As well as destroying faulty cancerous cells, nanotechnology could also be used to repair damaged cells by manipulating them on a microscopic molecular level.
Aging and Heart Disease
Nanotechnology could erase signs of aging, both cosmetic and health related. They could do this by cleaning out arteries to lower blood pressure, by rebuilding heart tissue, and by replacing and repairing damaged skin cells. As the sarcomeres at the end of the DNA strands shorten, death would still eventually be a reality as the cellular defects became too much for even a legion of nanobots to handle. However the visible signs and many of the associated health problems could be all but eliminated for a long time.
For exploring the human body and identifying illnesses, nanobots with attached cameras would of course be highly beneficial and would result in a lot less discomfort and a lot greater control than current cameras that are used.
Implants such as the contraceptive implant would no longer be necessary. The purpose of these is to sit inside the arm of the patient or wherever it has been injected, and then to release hormones to help make chances to the hormone balance. This is of course also useful for other drug delivery and could see the end of people having to take tablets for life.
These nanodevices are designed in order to move other devices around the body and to arrange other nanostructures.
Nanodevices could be used to stem bleeding and help the body to heal a range of different wounds in much the same way as its own immune system and could thus be used as an emergency treatment to help give injured patients long enough to receive treatment. Bone repair could also be achieved through the use of nanotechnology to ‘knit’ bones back together using a range of different compounds – and this could even help to repair otherwise reversible back injury.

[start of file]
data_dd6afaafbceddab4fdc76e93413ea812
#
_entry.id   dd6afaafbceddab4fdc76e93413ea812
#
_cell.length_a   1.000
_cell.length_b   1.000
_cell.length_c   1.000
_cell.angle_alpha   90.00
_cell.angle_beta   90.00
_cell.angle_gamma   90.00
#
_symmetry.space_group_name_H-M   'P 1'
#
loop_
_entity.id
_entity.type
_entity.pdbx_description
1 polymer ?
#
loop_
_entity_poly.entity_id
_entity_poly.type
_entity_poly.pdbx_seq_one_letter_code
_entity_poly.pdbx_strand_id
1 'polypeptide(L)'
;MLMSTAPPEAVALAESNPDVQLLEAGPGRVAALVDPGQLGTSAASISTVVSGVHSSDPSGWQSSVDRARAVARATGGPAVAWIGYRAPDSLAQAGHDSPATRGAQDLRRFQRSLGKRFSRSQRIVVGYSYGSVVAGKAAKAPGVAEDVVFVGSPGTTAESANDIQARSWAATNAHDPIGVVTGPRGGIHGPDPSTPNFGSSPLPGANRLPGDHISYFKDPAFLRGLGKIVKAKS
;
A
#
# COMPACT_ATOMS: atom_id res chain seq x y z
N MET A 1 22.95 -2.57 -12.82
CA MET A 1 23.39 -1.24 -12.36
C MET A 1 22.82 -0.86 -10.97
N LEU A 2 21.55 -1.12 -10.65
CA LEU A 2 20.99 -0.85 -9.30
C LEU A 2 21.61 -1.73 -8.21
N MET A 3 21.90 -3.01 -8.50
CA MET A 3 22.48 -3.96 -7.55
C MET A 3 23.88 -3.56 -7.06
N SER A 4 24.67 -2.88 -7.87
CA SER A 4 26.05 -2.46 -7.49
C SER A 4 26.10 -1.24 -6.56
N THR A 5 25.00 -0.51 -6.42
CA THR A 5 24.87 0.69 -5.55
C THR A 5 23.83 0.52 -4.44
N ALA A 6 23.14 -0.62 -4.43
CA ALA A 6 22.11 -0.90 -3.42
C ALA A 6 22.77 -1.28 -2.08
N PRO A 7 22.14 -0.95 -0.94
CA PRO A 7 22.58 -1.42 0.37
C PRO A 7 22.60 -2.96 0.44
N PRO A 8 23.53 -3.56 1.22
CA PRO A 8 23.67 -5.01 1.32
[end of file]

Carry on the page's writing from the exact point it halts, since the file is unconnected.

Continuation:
Nanotechnology could be used as a form of biofeedback to give individuals a range of statistical information regarding the state of their own body. This could be used then for instance to alert diabetic patients as to their blood sugar level, or to report back on blood pressure. Of course this could be used in conjunction with drug delivery to deliver things like insulin based on that information. This could also be used for medical monitoring and records, so that doctors can keep a close eye on the status of outpatients, and so that they could quickly learn any relevant information before carrying out medical procedures.
Nanotechnology could be used in order to provide electrical stimulation to the brain and thereby trigger a range of brain functions or inhibit them. This could be used in order to treat psychological disorders such as depression, to prevent developmental problems such as autism, and even to help people overcome injury and regain control of limbs (and it could provide a control method for artificial limbs).